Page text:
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J Pharmacol Toxicol Methods. 2010 Mar-Apr;61(2):157-62. doi: 10.1016/j.vascn.2010.02.015. Epub 2010 Mar 1.

Use of within-group designs to test anti-tussive drugs in conscious guinea-pigs.

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Sackler Institute of Pulmonary Pharmacology, Pharmaceutical Science Division, School of Biomedical and Health Science, Kings College London, London SE1 1UL, United Kingdom.



Cough is a common medical problem for which there are few effective drug treatments. A limited understanding of the mechanisms of induction and maintenance of cough and a paucity of suitable animal models frustrate drug discovery efforts to find novel anti-tussives. As in humans, guinea-pigs evoke a cough reflex upon exposure to tussive agents such as citric acid and capsaicin; both of which have been widely used to assess novel anti-tussive drugs. However, the potential for using within-group designs in drug development has received little attention and such designs may offer a way of assisting the drug discovery effort in the area of cough as well as other areas.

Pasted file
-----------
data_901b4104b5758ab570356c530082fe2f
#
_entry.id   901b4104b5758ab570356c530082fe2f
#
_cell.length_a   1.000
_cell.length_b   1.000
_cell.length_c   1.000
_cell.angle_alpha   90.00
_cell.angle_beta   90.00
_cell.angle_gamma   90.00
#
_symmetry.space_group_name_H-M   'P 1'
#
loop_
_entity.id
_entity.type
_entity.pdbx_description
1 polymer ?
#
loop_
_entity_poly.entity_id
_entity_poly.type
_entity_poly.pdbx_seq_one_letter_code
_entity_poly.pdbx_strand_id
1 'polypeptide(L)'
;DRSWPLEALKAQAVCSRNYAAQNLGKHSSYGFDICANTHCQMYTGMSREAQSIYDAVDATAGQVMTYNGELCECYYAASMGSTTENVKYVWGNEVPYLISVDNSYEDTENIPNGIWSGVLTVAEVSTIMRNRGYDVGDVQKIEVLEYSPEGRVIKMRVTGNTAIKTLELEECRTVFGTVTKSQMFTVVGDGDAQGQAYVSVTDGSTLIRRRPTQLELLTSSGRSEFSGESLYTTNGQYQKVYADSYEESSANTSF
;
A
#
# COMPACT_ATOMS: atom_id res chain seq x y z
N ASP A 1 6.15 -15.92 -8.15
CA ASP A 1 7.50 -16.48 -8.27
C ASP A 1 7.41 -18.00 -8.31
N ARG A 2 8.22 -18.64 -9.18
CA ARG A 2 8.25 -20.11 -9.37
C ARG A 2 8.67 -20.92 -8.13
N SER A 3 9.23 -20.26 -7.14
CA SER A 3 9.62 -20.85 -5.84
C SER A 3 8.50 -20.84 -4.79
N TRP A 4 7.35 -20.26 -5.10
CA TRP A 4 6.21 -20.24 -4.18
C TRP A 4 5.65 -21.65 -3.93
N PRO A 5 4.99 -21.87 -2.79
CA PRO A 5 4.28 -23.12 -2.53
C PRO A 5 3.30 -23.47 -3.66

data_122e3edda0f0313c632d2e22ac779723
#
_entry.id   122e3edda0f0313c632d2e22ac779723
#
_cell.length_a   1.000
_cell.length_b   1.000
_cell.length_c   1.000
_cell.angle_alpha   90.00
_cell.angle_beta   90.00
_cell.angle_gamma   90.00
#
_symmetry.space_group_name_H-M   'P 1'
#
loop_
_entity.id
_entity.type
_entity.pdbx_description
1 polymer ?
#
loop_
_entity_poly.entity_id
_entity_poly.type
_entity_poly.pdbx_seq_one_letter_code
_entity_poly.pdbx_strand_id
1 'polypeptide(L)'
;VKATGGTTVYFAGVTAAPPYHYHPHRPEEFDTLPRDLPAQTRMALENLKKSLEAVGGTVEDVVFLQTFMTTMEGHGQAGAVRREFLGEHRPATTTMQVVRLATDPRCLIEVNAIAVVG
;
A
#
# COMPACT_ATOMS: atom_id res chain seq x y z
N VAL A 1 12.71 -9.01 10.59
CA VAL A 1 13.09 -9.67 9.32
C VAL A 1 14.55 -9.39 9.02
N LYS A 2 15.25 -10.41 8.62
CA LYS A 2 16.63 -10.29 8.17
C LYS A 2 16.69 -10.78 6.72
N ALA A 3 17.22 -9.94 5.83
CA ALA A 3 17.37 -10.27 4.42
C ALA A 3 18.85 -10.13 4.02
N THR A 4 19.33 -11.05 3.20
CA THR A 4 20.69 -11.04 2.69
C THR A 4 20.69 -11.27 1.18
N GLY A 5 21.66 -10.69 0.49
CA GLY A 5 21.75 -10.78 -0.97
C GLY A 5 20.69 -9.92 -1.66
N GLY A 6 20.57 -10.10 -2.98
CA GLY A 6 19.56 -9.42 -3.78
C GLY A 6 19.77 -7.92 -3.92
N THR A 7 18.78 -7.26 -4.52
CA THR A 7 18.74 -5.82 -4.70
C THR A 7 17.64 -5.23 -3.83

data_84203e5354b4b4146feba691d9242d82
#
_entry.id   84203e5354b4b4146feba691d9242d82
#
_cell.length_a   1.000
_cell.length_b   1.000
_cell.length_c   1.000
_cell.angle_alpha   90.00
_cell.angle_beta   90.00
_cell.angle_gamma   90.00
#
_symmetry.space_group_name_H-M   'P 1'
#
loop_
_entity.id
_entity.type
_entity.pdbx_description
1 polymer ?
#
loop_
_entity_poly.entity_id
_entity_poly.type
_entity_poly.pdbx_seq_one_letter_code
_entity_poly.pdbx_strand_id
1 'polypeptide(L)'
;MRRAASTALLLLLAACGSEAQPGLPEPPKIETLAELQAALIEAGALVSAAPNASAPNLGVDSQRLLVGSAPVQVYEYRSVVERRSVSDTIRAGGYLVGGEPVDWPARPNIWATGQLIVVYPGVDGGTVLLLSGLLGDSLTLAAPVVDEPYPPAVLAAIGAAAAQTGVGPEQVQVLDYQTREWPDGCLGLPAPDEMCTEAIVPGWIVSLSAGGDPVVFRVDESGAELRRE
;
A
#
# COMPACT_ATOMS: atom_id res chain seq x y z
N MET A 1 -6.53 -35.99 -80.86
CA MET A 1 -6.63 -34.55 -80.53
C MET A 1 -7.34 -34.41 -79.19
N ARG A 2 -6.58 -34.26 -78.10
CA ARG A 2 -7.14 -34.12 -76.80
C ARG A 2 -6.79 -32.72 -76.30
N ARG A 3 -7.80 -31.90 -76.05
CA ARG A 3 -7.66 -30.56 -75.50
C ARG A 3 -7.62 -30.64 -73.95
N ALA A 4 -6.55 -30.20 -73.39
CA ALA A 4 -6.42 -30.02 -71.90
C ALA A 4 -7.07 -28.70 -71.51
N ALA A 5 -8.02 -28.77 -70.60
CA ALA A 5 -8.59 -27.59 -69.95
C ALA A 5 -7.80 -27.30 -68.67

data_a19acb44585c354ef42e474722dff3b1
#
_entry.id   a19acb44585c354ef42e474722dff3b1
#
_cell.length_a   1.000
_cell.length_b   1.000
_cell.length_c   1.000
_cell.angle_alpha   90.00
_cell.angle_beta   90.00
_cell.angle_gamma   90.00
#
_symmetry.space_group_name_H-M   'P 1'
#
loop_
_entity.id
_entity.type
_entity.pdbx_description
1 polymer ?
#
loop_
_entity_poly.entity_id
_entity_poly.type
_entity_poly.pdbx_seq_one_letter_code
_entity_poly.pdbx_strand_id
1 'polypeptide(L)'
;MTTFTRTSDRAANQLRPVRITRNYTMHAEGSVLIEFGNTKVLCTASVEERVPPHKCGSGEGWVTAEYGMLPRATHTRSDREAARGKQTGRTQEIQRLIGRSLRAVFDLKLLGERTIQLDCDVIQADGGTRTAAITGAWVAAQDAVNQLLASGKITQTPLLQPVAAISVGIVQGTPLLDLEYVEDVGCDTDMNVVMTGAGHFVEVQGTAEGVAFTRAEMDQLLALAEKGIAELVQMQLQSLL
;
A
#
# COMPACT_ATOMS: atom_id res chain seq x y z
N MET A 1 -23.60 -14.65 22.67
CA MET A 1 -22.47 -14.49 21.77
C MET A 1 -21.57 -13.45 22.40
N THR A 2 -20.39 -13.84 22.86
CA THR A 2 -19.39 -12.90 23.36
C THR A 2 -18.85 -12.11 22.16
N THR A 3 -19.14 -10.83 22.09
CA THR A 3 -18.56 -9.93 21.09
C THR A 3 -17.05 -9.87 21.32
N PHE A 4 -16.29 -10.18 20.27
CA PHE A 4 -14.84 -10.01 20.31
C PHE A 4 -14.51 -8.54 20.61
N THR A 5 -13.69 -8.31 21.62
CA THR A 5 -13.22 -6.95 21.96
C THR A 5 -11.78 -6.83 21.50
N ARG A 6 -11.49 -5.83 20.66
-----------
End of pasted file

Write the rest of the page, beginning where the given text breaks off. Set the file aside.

Cough can be monitored in conscious guinea-pigs by placing animals in a Perspex chamber, in which air is continually exchanged by use of negative pressure and drug delivery of aerosols to the chamber can be accurately timed. Cough in response to a tussive agent (e.g. 0.2-0.4M citric acid; 10-30 microM capsaicin) is detected by the simultaneous microphonic recording of audible signals characteristic of the cough response as well as by positive pressure changes in the chamber generated by a cough dependent rapid expiration of air from the lungs. Both the sound and pressure signals are recorded using an online analyzer, whilst the number of coughs can be analyzed off-line. The number of coughs over a 15 min period is used to quantitate tussive events.


Reproducible cough can be detected in animals using cross-over designs that lend themselves to drug studies. Both the time and concentration dependence of anti-tussive drug action can be evaluated in the same animal. Furthermore, the effect of different anti-tussive drugs can be evaluated thereby reducing between group error and thereby improving the sensitivity of the test.


Repeated measures design improves the precision with which to evaluate anti-tussive drugs in preclinical models and could be used to make the drug discovery process more efficient.

[Indexed for MEDLINE]

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